Getting to work in the morning is a stressful time for Sarah. There are always a thousand things on her mind. Take this morning for example: As is often the case, Sarah was running late for work. She rushed out of the house leaving her husband Bill to ferry the kids off to school. The last thing she saw as she shut the door behind her was the frustrated look on Bill’s face as he broke into an argument with their 10-year-old daughter. As she ran to the car, Sarah glanced at her watch and shook her head. The car false started a few times before finally kicking over.
Sarah reversed out of the driveway and into the sea of oncoming traffic. The pressure was on and she knew that it wouldn’t let up all day. Ahead of her was important appointments and deadlines to meet. Her mind was so clouded that she didn’t even notice the beautiful blue-sky day.
Frustration and worry seemed to ebb away at Sarah as she thought about the crazy morning behind her and the busy workday in front of her. To add to her pressure was the tension building in her relationship with Bill over the refinancing of their home. Suddenly a car cut her off in traffic. She reacted before she had time to think, cursing the other driver. A second later she felt slightly foolish but justified all the same because the other car was in the wrong.
As she arrived at work and parked her car, she sat for a moment in the silence and noticed that her heart was racing. Her brow was creased with tension and there was an uneasy feeling in the pit of her stomach.
If left unchecked, the tension people feel in relation to the daily grind, financial pressure or relationship problems, have a way of impacting a person’s mental health. Without even being aware, Sarah’s internal mental dialogue has an impact upon her emotional wellbeing. Whatever Sarah feels emotionally has a direct impact on what happens in her brain (neurologically) and body (biologically). Depending on which brain-chemicals and body-hormones are being impacted will help to influence the choices Sarah makes, how well she performs at work, and how she relates to others (both at work and home). Sarah’s behaviour, in turn, will influence what she thinks – and the cycle begins again.
When Sarah is worried or under stress, a small part in her brain called the amygdala releases a protein messenger (neural peptide) instructing her adrenal gland to secrete the stress hormone glucocorticoids (commonly referred to as cortisol). Cortisol works to break down fatty acids, giving Sarah the energy to respond to her rushed morning at home and her busy day at work. As the stress dissipates, this hormonal reaction naturally subsides.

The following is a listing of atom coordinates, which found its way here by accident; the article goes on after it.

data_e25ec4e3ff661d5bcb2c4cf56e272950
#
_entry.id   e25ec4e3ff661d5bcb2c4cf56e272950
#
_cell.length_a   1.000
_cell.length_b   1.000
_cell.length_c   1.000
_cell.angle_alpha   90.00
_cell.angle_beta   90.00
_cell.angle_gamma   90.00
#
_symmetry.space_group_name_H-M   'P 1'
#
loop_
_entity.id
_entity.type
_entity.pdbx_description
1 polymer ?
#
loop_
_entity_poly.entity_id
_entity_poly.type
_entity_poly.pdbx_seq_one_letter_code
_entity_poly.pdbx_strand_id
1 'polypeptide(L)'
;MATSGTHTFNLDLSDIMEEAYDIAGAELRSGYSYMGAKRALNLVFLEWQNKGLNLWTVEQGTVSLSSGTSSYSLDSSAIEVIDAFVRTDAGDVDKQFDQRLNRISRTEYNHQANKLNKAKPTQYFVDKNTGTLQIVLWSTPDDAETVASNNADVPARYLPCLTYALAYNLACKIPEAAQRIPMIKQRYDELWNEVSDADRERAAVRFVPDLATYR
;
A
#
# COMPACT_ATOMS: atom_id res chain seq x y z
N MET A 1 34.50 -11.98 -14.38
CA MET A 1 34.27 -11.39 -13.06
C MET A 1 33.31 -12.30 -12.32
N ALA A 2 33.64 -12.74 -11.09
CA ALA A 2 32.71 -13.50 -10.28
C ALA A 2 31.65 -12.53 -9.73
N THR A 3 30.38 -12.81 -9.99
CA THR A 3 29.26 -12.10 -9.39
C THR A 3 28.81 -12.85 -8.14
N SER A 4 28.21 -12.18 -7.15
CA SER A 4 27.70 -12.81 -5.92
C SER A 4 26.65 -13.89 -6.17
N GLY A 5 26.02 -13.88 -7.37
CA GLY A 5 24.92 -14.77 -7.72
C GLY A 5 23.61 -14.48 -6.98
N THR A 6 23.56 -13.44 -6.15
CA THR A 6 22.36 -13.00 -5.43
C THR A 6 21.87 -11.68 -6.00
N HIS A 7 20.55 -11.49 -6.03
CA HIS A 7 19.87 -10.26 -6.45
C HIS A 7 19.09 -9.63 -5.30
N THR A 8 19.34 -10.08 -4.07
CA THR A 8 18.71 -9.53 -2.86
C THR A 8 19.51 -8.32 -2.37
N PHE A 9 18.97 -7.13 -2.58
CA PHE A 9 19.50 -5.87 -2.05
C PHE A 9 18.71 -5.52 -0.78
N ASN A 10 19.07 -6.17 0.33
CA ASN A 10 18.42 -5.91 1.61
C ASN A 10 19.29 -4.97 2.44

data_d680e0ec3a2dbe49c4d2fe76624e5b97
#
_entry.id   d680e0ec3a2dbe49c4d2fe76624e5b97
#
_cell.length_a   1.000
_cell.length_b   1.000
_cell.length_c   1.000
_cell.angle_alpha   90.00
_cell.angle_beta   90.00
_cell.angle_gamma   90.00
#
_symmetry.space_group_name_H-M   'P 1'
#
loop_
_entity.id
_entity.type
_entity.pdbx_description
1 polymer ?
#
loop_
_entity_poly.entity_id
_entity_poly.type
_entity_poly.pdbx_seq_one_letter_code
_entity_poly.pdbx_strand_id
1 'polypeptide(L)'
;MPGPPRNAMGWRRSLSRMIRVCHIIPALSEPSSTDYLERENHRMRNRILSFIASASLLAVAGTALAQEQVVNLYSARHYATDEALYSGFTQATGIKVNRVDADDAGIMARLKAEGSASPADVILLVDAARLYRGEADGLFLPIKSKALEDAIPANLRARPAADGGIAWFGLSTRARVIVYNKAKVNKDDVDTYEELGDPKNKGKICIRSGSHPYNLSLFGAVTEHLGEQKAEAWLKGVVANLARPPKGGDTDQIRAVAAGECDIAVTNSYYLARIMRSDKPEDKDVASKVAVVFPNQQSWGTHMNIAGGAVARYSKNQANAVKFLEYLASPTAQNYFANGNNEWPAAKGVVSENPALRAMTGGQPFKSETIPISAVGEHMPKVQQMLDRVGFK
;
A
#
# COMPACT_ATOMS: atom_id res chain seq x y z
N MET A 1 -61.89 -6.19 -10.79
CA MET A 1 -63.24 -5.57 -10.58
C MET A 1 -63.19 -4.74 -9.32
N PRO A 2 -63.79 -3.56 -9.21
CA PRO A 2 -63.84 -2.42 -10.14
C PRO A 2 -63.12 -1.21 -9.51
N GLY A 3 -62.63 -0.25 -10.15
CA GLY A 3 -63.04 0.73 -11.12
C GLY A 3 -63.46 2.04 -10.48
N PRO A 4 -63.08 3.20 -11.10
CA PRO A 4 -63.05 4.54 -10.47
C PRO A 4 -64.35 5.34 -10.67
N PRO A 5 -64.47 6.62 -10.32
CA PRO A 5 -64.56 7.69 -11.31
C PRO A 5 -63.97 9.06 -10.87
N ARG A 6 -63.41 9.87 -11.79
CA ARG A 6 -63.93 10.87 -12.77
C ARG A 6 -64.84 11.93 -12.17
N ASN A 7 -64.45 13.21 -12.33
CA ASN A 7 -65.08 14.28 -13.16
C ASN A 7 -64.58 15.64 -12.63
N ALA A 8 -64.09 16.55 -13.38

However, if Sarah remains in a state of angst throughout the day, additional cortisol will be released into her body to maintain a chronic state of arousal. Over time, Sarah’s excessive levels of cortisol will increases the amount of free fatty acids in her body, which in turn, contribute to the clogging of her arteries; forcing Sarah’s heart to work harder. Sarah’s white blood cells will start breaking down, and ultimately weaken her immune system. A negative psycho-physiological cycle has been set in motion with potential mental health consequences.
If not burned up through exercise, Sarah excessive cortisol will be converted into a special type of fat that acts like poison (leading over time to weight gain, ageing, and degenerative disease). Excessive cortisol will also to disrupt important wellbeing chemicals (neurotransmitters) in Sarah’s brain. Without healthy production and function of these neurochemicals, Sarah will struggle to maintain her mental health and emotional wellbeing.
Feeling stressed is not just a state of mind; it’s also a state of body. The sympathetic nervous system accelerates Sarah’s heart rate, constricts her blood vessels, and raises her blood pressure. To relieve this uncomfortable state, Sarah may be inclined to reach for paracetamol, sleeping tablets or a glass of wine to encourage the parasympathetic nervous system help calm her body calm down. However, all that does is create a biological tug-of-war. Using medication and alcohol to calm down when stressed is like pressing your other foot firmly on the brake and the other on the accelerator at the same time. Sarah’s engine is REVVING but she’s not going anywhere. If not returned to an idle, her engine over time may burn out, resulting in mental illness.
Everyone, from time to time, is impacted by the adverse pressures associated with life. Even great heroes from the Bible wrestled with mental anguish and even hopelessness. Elijah is a great example of how quickly mental despair can surface. After having witnessed one of the greatest miracles of all time, and performing one of the most heroic feats recorded in scripture, Elijah finds out in the wilderness taking sheltering under a Juniper Tree. Feeling completely exhausted and sorry for himself, he declares that he doesn’t know how to go on with his life.